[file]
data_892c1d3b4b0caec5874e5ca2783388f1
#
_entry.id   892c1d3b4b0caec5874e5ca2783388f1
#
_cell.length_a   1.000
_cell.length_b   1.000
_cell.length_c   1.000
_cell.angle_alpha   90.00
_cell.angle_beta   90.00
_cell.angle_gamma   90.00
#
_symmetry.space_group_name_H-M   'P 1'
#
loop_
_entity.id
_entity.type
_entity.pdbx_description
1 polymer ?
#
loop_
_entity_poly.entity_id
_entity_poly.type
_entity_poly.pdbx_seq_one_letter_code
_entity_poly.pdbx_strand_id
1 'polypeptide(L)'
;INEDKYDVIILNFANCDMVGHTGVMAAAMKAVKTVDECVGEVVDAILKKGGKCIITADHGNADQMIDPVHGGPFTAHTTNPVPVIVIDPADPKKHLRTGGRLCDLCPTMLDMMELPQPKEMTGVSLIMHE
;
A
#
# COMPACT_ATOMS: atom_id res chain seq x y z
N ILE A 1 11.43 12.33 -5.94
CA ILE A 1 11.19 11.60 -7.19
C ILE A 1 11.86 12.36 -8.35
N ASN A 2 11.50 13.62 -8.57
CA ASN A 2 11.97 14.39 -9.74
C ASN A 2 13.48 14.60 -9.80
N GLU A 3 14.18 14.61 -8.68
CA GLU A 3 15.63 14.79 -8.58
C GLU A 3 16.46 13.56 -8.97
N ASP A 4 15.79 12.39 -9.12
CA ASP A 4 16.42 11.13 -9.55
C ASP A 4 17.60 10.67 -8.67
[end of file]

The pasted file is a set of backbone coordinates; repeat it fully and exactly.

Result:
data_892c1d3b4b0caec5874e5ca2783388f1
#
_entry.id   892c1d3b4b0caec5874e5ca2783388f1
#
_cell.length_a   1.000
_cell.length_b   1.000
_cell.length_c   1.000
_cell.angle_alpha   90.00
_cell.angle_beta   90.00
_cell.angle_gamma   90.00
#
_symmetry.space_group_name_H-M   'P 1'
#
loop_
_entity.id
_entity.type
_entity.pdbx_description
1 polymer ?
#
loop_
_entity_poly.entity_id
_entity_poly.type
_entity_poly.pdbx_seq_one_letter_code
_entity_poly.pdbx_strand_id
1 'polypeptide(L)'
;INEDKYDVIILNFANCDMVGHTGVMAAAMKAVKTVDECVGEVVDAILKKGGKCIITADHGNADQMIDPVHGGPFTAHTTNPVPVIVIDPADPKKHLRTGGRLCDLCPTMLDMMELPQPKEMTGVSLIMHE
;
A
#
# COMPACT_ATOMS: atom_id res chain seq x y z
N ILE A 1 11.43 12.33 -5.94
CA ILE A 1 11.19 11.60 -7.19
C ILE A 1 11.86 12.36 -8.35
N ASN A 2 11.50 13.62 -8.57
CA ASN A 2 11.97 14.39 -9.74
C ASN A 2 13.48 14.60 -9.80
N GLU A 3 14.18 14.61 -8.68
CA GLU A 3 15.63 14.79 -8.58
C GLU A 3 16.46 13.56 -8.97
N ASP A 4 15.79 12.39 -9.12
CA ASP A 4 16.42 11.13 -9.55
C ASP A 4 17.60 10.67 -8.67